#3 – Learn to make yourself useless: build processes

ScreamQueens fox scream queens fox tv emma roberts GIF
Sophia Amoruso built her own fashion business from scratch. After the years, she still remained essential to her business. When she pursued other personal projects, her company suffered from her absence.

To avoid that and always in the spirit of lesson #2, while your business will grow, you will need to chunk down your success formula in written processes and train other people to be able to replace you.
This enables you to maintain the quality level after scaling your business.

#4 – Prefer customer loyalty to customer acquisition

Nasty Gal is said to have spent substantial money in advertising and marketing to acquire new customers. And yet those customers did not necessarily stay loyal to the brand.
There appears to be several reasons for the absence of a loyal customer base. The more obvious one I observed in this case is the unequal quality of the products and services delivered. You just need to read the reviews on the website before the bankruptcy. Already at that time, customers seemed to be unhappy with the quality of the products.
 reaction shocked lifetime heidi klum project runway GIF

Before spending money in acquiring new customers, you need to ensure that your system is reliable enough to deliver the products and services you promised to your existing customers first.

#5 – Understand the difference between sales, profits and cash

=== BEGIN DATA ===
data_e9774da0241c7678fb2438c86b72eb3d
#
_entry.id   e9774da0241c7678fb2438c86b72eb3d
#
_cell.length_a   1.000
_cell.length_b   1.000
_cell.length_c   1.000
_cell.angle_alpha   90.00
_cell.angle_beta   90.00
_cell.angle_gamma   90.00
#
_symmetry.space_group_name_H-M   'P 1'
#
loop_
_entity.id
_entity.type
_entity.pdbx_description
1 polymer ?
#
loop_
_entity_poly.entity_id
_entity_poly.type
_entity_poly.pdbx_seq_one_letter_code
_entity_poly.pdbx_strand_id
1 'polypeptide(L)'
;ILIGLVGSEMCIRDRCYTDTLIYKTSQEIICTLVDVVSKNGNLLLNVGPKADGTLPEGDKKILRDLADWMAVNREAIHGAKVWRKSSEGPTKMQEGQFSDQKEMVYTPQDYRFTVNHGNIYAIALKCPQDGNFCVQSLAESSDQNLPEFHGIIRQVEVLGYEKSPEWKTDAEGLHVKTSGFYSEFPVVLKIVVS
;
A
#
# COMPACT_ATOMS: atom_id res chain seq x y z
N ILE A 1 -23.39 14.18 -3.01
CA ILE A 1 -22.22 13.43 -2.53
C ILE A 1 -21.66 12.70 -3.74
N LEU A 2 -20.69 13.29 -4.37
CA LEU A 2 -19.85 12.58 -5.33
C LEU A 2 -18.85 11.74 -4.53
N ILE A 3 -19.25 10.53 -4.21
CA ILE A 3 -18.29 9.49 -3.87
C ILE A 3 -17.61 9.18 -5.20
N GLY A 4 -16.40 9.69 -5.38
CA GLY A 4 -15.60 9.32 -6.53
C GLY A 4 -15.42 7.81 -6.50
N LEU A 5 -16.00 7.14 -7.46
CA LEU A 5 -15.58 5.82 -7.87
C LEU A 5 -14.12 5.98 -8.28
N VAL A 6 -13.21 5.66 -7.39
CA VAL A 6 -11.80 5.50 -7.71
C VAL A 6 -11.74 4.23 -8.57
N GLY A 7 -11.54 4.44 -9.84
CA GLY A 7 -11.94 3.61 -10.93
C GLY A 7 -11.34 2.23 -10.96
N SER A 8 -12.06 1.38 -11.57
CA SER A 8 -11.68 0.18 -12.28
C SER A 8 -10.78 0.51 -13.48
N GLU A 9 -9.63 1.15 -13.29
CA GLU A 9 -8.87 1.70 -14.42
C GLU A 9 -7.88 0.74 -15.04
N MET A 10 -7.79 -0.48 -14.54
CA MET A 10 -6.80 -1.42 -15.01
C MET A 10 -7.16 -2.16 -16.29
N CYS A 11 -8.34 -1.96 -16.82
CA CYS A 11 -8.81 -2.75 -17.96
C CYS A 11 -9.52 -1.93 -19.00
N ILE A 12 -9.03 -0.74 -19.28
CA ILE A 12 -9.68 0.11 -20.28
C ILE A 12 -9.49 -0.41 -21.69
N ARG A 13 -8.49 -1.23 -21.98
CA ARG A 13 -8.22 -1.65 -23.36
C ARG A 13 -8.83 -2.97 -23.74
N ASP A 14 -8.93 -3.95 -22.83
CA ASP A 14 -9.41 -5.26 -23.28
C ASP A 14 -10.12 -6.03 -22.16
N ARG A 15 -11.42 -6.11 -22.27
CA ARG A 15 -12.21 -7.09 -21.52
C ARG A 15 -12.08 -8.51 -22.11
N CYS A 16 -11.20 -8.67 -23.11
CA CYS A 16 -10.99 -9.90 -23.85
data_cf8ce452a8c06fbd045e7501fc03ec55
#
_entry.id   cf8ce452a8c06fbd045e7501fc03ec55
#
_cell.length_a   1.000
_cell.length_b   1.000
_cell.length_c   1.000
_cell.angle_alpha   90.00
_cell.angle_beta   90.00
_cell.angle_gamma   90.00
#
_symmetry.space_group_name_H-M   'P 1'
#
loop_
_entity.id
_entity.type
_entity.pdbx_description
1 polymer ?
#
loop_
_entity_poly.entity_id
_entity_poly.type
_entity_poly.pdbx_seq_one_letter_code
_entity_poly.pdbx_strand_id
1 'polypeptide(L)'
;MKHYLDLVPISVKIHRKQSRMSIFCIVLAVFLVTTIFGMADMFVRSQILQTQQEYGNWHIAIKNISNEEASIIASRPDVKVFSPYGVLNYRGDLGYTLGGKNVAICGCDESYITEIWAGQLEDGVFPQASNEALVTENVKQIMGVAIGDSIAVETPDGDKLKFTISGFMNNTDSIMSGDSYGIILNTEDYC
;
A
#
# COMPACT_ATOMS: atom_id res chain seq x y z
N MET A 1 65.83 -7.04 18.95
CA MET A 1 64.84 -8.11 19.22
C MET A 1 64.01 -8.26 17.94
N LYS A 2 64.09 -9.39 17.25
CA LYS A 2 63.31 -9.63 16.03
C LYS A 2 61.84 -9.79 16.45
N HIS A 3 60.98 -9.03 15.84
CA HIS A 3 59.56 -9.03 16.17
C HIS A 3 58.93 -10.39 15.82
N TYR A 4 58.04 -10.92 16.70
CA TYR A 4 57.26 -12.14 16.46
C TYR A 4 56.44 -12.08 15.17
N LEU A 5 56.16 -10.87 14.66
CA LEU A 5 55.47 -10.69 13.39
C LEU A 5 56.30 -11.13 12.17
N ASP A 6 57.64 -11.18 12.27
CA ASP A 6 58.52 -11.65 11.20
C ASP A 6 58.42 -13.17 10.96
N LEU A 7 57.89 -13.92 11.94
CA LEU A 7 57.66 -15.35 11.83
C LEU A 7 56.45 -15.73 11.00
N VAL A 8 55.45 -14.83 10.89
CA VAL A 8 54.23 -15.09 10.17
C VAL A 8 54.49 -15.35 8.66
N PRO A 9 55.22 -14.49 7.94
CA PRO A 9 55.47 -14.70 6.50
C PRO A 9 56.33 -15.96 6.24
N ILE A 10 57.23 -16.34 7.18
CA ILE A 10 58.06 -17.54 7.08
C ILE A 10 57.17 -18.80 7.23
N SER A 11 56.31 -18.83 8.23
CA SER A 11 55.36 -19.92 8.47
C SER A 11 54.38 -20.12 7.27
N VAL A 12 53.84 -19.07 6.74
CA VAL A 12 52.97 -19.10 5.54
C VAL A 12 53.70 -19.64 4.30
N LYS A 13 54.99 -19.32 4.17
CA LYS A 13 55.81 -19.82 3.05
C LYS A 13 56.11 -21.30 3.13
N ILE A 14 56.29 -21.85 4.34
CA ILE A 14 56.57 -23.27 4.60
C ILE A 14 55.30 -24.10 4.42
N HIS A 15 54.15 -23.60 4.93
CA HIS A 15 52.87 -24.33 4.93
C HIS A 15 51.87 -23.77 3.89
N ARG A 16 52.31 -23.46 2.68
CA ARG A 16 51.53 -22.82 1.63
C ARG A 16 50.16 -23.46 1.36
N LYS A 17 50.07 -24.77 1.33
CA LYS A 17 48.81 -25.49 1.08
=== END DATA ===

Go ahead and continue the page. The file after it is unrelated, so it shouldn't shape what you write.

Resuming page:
Sales is the money you make in exchange of a product or a service you deliver to your customer.
Profit is what is left of that money once you withdraw your expenses, your charges and taxes. To make a business sustainable, you need to generate a profit making machine. A machine means that you have a system and methods in place that enable to generate sales in the long term, maintain a good quality level etc. Do not get involved into fixed costs (like the rent of a brick and mortar in the case of Nasty Gal for example) unless you have a reliable analysis that shows it will enable you to multiply your sales.
Cash is the sum of what is in your bank account and in your cash register. Running out of cash is the reason why companies go bankrupt. The factors that impact your cash are:

  • Your profits. This one is quite obvious. If the amount you invoice is higher than the amount you spend, you should have cash left in the end. When Nasty Gal paid heavy marketing and advertising costs to acquire one-time only customers (who probably spent less than what Nasty Gal spent to acquire them), it killed the business.
  • Payment terms. The ideal situation is to be able to impact your buying payment terms to your customers. In the fashion business, this is a tricky game since fabric suppliers and manufacturers do not know you yet and expect you to pay immediately. On top of that, if part of your business is wholesale or if some of your products are in a consignment stock, you will not be paid immediately. It means that you will have to advance a significant amount of cash before getting some back. However designers are sometimes able to negotiate with suppliers and manufacturers. The rule of thumb: Get paid as early as you can and pay as late as you can, without damaging the relationship with the supplier. Negotiate.

Most of the bankrupt fashion business died because they did not go further than the sales logic and did not take the time to build solid process to generate sustainable profits. Think profit more than sales. 

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Did you find this article interesting?

Find more tools to help you with your fashion business in the number one FXF guide. “The Fashion Business Plan” by Bako Rambini is available on Amazon.